Wednesday, May 15, 2013

114: 7 - Segment Display

I love elegant, thrifty letters that can be made with a minimum number of parts--like reimagnining Gothic for the end of the analog age.  7-Segment Display is made almost entirely of one basic stroke, arranged along a 7-piece grid.    

2 to the seventh power [=64] ought to let you make all the letters you need, but like all simplistic alphabet formulas, it doesn't actually work for our alphabet.*  You have to make compromises, especially if you plan to use letters and numerals together.  (Writing numerals without letters is easy, and even writing letters without numerals can make life a lot simpler.)  

Once you get past the first 10 letters, this alphabet won't fit the grid.  You have to compromise in order to construct M, T, and W.  U is difficult and there's just no good way to make K or X (I've given you the scaffolding to try). The extra stroke for J and R are given just help make them a little readable.    
Tomorrow we will add diagonal strokes, and see how that helps solve the problem.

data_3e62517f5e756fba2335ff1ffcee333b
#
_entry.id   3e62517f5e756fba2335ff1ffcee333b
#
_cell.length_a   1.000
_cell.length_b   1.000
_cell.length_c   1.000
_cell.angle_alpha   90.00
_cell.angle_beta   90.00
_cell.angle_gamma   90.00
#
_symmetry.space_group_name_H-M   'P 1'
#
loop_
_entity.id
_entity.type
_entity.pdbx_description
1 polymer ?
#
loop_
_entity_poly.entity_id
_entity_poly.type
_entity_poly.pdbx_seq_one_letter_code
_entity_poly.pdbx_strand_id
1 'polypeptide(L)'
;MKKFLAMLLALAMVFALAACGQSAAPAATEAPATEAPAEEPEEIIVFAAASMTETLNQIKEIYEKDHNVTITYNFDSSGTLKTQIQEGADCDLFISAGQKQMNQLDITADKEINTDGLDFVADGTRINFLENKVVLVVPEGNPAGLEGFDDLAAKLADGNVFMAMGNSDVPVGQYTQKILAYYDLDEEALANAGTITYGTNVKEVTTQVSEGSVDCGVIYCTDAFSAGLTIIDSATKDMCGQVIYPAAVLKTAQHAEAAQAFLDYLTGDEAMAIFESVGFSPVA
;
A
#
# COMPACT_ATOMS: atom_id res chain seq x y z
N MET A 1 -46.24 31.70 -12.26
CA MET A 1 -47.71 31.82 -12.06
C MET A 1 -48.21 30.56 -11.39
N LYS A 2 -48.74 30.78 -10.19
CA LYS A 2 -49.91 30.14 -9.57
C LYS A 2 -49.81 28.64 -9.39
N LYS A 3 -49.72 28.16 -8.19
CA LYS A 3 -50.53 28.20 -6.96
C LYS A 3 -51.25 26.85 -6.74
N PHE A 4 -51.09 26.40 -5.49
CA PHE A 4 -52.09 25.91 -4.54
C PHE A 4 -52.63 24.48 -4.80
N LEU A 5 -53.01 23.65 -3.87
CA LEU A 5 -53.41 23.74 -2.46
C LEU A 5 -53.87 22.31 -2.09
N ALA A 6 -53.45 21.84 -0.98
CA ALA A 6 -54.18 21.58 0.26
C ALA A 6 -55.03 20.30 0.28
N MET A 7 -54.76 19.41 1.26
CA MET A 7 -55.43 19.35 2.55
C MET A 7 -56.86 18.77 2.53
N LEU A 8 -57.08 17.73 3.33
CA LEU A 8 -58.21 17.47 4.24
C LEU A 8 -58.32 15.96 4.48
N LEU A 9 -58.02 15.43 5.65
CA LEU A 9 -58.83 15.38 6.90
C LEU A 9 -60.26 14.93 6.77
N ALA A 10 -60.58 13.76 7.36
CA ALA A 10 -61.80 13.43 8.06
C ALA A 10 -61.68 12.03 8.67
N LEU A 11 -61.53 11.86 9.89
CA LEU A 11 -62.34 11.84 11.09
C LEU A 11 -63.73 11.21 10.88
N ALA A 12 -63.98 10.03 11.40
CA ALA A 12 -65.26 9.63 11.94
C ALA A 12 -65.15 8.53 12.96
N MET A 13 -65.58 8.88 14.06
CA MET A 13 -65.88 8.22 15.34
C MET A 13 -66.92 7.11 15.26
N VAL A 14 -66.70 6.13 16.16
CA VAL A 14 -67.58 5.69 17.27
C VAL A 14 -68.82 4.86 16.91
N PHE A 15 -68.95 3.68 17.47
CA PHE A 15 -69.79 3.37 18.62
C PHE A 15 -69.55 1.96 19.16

*Those Phoenicians, Greeks, and Romans didn't anticipate electronic displays!  
Note that, just like Gothic, the vertical stroke starts a little shy of the top and bottom line.      

The fun in this alphabet is the precision it demands wherever two or three strokes meet each other.  It gives you a chance to really get acquainted with the square Speedball A nib.  

You can heighten the effect by writing with neon orange or lime green on a black background. 

☞ For left-handers.  


  1. Can I introduce my 7-segment alphabet Siekoo for an alphanumeric 7-segment display without ambiguity - look on for the english version. I made it in 2012 for German - Alexander Fakoó

  2. Hmm. I like some of the very ingenious solutions such as I, J, S, Z, but I think that this is one of those alphabets that has to train the reader. In this character set, all the "good" characters--unequivocal and robust-- have been hogged by the numerals already so the letters kind of have to make do. In particular, while I admire your solutions to M, V, W, X, you're going to need a strong context to help the reader read them. Are they easier in German because of different letter frequency?

  3. To read a text in Siekoo is easier than you think, I guess. I have added a example of a poem, find on and you can try to read in english. Important was the uniqueness of codes for every single letter. And no confusion with numbers.

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